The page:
Amazon’s Dynamic Pricing Scares Grocers

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Walmart, Costco and Kroger stock dipped on Thursday as Amazon slashed prices at its Whole Foods locations. The move is considered to be typical of the tech industry, where the business model is growth focused. Jeff Bezos used his “high-velocity decision making” to grow Amazon, the company he founded, into the powerhouse it is today. He put that same decision making style to use on the grocery model. Unlike other retailers, Amazon has the ability to fiddle with prices without suffering tremendous loss. Already a highly competitive market, this shift in decision making is unsettling to many retailers.

Greg Portell of the A.T. Kearney consulting firm told Bloomberg, “What Amazon has done is bring a level of dynamic pricing that will have to be matched by anybody selling food. It will disrupt the way the sector works.”

Right now the sector works by offering organic products at lower prices than Whole Foods. Kroger, Walmart and others did this slowly. As more consumers purchased organic goods, they began offering more organic goods. The goods they offered were available within the stores’ typical price points. This led to organic specialty stores like Whole Foods to grow slowly and stall, especially as Whole Foods gained a reputation for pretense. It might seem that Amazon was purchasing a dying outlet, but Whole Food’s customer base is also Amazon’s customer base. Amazon has offered their Prime members discounts at Whole Foods locations and it is expected this will help retain a good number of customers. Since two-thirds of Whole Foods customers are already Prime members, Amazon can expect to retain those patrons.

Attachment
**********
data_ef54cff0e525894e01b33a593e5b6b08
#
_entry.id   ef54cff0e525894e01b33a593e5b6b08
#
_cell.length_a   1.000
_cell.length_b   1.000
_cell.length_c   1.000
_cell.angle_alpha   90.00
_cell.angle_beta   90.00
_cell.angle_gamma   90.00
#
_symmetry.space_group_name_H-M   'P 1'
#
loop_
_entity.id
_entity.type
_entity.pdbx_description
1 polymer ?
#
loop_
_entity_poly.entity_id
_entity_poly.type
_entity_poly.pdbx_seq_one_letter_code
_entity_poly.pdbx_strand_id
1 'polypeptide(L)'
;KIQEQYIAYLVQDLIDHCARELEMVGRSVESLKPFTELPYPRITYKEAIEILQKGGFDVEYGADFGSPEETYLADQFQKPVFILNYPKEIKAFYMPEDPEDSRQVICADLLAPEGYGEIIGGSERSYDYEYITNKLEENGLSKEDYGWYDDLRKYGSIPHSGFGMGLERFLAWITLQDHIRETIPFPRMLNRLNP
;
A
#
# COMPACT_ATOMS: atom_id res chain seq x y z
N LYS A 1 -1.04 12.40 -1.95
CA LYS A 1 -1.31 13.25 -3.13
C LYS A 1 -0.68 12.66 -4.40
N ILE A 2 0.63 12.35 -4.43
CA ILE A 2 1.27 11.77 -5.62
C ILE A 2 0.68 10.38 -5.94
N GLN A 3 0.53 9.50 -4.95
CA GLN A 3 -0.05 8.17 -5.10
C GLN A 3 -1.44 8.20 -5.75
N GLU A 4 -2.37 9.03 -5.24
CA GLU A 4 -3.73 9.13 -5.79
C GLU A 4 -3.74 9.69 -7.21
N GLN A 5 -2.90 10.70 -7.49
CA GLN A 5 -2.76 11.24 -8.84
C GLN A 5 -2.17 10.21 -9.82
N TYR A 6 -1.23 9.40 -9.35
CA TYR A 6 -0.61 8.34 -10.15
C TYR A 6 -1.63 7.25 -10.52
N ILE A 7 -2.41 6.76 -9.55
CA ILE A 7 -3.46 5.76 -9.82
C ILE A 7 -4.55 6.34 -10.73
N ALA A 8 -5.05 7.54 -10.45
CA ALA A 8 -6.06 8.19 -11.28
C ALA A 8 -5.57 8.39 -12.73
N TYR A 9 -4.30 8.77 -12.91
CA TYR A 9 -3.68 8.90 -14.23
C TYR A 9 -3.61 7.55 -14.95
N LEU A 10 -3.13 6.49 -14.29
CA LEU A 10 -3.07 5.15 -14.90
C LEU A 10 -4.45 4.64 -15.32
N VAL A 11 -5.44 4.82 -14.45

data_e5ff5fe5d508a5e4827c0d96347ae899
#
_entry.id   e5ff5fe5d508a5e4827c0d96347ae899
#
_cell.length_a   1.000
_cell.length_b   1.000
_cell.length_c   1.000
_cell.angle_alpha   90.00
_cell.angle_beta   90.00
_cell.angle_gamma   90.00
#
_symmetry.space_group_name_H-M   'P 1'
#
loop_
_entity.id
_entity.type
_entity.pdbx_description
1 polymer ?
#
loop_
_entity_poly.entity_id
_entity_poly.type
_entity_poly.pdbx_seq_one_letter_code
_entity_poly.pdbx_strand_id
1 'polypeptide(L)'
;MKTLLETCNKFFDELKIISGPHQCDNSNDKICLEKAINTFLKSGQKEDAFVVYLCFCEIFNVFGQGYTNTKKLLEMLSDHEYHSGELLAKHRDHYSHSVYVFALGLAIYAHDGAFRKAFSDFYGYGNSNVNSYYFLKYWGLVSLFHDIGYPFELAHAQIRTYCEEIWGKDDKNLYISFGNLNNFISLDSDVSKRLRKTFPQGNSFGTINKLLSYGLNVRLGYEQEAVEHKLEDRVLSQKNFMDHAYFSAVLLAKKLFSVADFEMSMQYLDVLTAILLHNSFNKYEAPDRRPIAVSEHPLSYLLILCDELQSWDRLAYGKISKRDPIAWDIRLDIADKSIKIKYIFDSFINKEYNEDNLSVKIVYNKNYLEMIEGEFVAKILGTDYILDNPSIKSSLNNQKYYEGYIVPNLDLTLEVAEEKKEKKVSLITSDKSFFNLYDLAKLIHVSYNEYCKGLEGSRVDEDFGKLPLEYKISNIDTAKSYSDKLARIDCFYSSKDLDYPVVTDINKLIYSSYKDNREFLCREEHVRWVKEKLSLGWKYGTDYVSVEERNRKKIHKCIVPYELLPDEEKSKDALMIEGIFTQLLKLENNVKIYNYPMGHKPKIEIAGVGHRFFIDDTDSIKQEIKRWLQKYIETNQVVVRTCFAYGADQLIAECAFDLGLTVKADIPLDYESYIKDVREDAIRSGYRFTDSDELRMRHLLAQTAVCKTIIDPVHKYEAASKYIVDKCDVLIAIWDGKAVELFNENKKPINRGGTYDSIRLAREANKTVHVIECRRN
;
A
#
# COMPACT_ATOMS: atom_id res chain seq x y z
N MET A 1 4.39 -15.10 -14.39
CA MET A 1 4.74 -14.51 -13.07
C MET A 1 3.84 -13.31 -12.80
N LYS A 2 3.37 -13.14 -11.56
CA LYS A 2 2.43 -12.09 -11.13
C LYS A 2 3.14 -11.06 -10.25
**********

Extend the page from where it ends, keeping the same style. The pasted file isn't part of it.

The challenge that Amazon faces is transferring its high-velocity decision making over to a new industry. Analysts believe Amazon is moving a bit too fast and might not be able to physically apply all of their in-store discounts in time. This means watchdogs and federal trade regulators can call Amazon out.

Although Amazon unveils its new pricing on Monday, other retailers might not have reason to be intimidated, at least not right away. Amazon needs to retain existing Whole Foods customers but also must reach out to other demographics. Its share of the food market is small compared to Walmart and other giant grocers. But Amazon is aggressive and its long-term persistence might wear down competitors.

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